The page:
0
$\begingroup$

The principles of resonance are such that the greatest amplitude of a vibrational or electrical wave peak at a certain frequency, and they peak while consuming less power overall to maintain it.

I'm wondering, since an electron has a resonant frequency, and so does a system of water molecules, brick, person, and planet; how would an incoming vibrational wave of infinite 'Q' (so basically it has a very accurate and narrow bandwidth resonant frequency) tell the difference between two objects of the same resonant frequency?

So if you have an apple that resonates at 10.8Hz, and an apple that resonates at 10.3Hz, and your incoming wave is at 10.8Hz with infinite Q, obviously all of the power goes to the first apple, and it peaks.

But if you have an 11Hz apple and an 11Hz pear, (two different objects), what happens?

I would think that if you had two identical apples at 11Hz, it would split the power between them such that the new amplitude is some lesser exponential than it would have been if there was only one apple at 11Hz.

What if the wave is not vibrational, but electromagnetic, same thing right?

$\endgroup$
1
$\begingroup$

As a general rule, two "degenerate" oscillators (i.e. two oscillators with the same frequency) will no longer have the same frequency if they interact with each other, however weakly; the degeneracy is usually broken. So if you have two identical resonators with a fundamental of 11 Hz, and you bring them together, the combined system will have resonant frequencies of something like 11.001 Hz and 10.999 Hz. Exactly how big the shift is will depend on how strong the resonators are "coupled" with each other, and it may be imperceptibly small depending on the limits of your measurement.

This general phenomenon, of degeneracy breaking, is pretty independent of the exact details of the system or the precise form that the energy takes in its "kinetic" and "potential" forms (or how energy is transferred between the systems.)

$\endgroup$
2
$\begingroup$

For macroscopic systems some physical means must be present for energy to flow between potential and kinetic states, or magnetic and electrical fields. The flow must also not be subject to energy loss. Apples do not have the properties that allow such a flow of energy. Apples do not 'ring' when they are subjected to an impulse of energy. Almost all the energy is lost to heat, deformation or destruction of the apple.

$\endgroup$
  • $\begingroup$ Surely an elastic property relating to the positions of atoms in an Apple such that an incoming wave is dispersed along every atom until they reach the end, at which point they are reflected backwards, counts as the potential system. And any more incoming waves act as the kinetic, or "in action" force. $\endgroup$ – ARMATAV May 18 '15 at 23:31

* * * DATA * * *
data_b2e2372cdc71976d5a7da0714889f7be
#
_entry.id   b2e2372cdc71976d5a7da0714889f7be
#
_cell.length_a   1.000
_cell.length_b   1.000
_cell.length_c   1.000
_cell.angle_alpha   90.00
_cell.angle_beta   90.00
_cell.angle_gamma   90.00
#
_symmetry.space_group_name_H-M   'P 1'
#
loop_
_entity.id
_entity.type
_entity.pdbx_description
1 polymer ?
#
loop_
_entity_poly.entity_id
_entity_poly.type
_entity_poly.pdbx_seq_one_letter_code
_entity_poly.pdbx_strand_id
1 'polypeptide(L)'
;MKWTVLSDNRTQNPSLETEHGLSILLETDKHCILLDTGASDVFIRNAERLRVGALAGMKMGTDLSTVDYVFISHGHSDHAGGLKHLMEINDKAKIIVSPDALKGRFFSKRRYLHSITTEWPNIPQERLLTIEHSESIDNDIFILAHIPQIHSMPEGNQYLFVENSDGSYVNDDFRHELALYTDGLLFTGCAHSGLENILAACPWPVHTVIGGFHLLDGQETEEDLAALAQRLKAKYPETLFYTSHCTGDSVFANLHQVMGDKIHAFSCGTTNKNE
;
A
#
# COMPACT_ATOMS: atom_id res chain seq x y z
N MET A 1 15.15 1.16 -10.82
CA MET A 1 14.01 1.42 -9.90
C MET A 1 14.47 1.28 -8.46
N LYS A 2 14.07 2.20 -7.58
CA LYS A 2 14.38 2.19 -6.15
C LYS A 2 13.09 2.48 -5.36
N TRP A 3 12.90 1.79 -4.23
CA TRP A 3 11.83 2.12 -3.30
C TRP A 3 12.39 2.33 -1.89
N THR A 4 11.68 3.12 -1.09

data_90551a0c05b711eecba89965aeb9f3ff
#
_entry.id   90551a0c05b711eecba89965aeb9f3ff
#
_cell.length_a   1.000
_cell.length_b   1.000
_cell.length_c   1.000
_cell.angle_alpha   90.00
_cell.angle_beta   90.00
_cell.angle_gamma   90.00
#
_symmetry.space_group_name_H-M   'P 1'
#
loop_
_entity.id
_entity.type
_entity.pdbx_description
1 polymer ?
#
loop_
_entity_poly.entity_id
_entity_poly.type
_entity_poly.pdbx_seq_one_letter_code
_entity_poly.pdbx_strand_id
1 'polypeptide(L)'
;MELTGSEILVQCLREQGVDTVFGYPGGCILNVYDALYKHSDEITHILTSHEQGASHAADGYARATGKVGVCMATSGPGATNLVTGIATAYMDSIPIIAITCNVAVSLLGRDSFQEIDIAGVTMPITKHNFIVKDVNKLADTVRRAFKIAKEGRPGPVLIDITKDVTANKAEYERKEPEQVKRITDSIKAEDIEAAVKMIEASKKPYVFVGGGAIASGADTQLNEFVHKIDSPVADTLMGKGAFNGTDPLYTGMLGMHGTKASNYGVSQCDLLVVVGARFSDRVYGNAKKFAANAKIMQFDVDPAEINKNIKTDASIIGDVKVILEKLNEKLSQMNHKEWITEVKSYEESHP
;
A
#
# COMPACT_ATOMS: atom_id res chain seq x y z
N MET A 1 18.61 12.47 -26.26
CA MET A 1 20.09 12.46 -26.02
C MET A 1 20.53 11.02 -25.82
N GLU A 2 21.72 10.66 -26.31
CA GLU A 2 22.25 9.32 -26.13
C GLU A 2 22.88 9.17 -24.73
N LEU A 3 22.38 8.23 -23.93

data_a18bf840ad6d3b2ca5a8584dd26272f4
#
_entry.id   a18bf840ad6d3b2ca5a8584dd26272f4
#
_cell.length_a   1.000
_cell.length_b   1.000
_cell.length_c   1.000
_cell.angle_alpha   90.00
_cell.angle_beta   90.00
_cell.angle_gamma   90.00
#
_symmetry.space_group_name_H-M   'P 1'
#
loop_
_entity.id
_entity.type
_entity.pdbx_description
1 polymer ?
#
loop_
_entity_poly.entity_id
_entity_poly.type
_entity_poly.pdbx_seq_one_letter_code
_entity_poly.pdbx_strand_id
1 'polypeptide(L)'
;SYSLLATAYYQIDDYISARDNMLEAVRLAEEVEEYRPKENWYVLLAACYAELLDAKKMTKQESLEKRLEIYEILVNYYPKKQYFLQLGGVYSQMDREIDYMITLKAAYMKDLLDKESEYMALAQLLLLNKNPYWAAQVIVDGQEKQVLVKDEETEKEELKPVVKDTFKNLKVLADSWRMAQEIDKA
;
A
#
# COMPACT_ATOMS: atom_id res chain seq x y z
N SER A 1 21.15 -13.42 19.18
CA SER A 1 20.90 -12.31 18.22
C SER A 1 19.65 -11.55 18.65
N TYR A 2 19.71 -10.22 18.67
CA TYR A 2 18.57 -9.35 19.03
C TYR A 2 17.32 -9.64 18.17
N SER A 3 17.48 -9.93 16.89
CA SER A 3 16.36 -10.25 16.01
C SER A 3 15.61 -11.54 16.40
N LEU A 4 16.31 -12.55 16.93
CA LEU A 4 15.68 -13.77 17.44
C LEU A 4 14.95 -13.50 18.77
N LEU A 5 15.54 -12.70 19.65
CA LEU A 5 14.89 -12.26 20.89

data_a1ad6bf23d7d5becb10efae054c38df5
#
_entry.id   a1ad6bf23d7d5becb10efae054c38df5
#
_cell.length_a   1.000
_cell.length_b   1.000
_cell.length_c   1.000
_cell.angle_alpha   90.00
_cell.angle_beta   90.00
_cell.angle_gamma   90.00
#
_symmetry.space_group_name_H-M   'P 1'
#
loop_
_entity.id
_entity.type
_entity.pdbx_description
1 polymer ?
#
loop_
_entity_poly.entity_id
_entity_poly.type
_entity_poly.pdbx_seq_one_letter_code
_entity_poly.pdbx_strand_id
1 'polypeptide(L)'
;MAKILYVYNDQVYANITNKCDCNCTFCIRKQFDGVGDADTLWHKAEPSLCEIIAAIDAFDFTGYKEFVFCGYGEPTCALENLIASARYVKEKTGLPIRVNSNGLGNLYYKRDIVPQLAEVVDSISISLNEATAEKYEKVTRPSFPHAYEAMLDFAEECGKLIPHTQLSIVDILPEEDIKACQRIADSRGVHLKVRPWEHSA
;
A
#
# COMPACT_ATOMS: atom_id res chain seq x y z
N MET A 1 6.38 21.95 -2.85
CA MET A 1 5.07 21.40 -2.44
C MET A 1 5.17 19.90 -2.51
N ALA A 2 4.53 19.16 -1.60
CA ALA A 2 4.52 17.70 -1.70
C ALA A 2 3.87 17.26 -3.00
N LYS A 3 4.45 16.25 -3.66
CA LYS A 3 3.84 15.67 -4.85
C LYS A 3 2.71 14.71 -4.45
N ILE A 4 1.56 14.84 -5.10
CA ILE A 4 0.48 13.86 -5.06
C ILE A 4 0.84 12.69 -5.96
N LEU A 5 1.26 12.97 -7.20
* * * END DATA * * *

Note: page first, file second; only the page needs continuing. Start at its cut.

• 1
    $\begingroup$ It's a very different world at the atomic level. Resonance that we observe from an apple at the atomic level, if any might result in properties such as the color we see, but that's not a resonant property of the entire structure we call an apple. $\endgroup$ – docscience May 19 '15 at 0:40
  • 2
    $\begingroup$ @ARMATAV Also while you might be able to attribute an elastic nature to properties of atoms or molecules, the elasticity doesn't necessarily emerge at the larger structural levels. Crystalline structures including metals do, but allot of organic or biochemicals do not. Apples and pears don't ring. At least I've never heard one ring. $\endgroup$ – docscience May 19 '15 at 0:46
  • $\begingroup$ Not with vibrations, but with the movement of the electrons when an alternating electric field is applied to them. Then wouldn't the entire object 'apple' have a system that resonated at a certain frequency and resulted in stabilized waves if you were to look at each individual atom? Basically, I can make an apple a electric resonantor, just not a 'sonic' resonator. $\endgroup$ – ARMATAV May 19 '15 at 1:11
  • 1
    $\begingroup$ @ARMATAV DeBroglie interpreted Bohr's electron shells as standing (resonant) waves within the atom. But that's each atom, and not necessarily in phase with surrounding atoms. I'm gathering you believe that there is a possible phase synchronization of the DeBroglie waves. I don't believe that's possible. Without synchronization you get allot of cancellations and neutralization in any building of resonance across your apple. I think that's what Michael Seifert is also saying. If you could somehow do that though it would be a cool invention. $\endgroup$ – docscience May 19 '15 at 22:14

Your Answer

By clicking “Post Your Answer”, you agree to our terms of service, privacy policy and cookie policy

Not the answer you're looking for? Browse other questions tagged or ask your own question.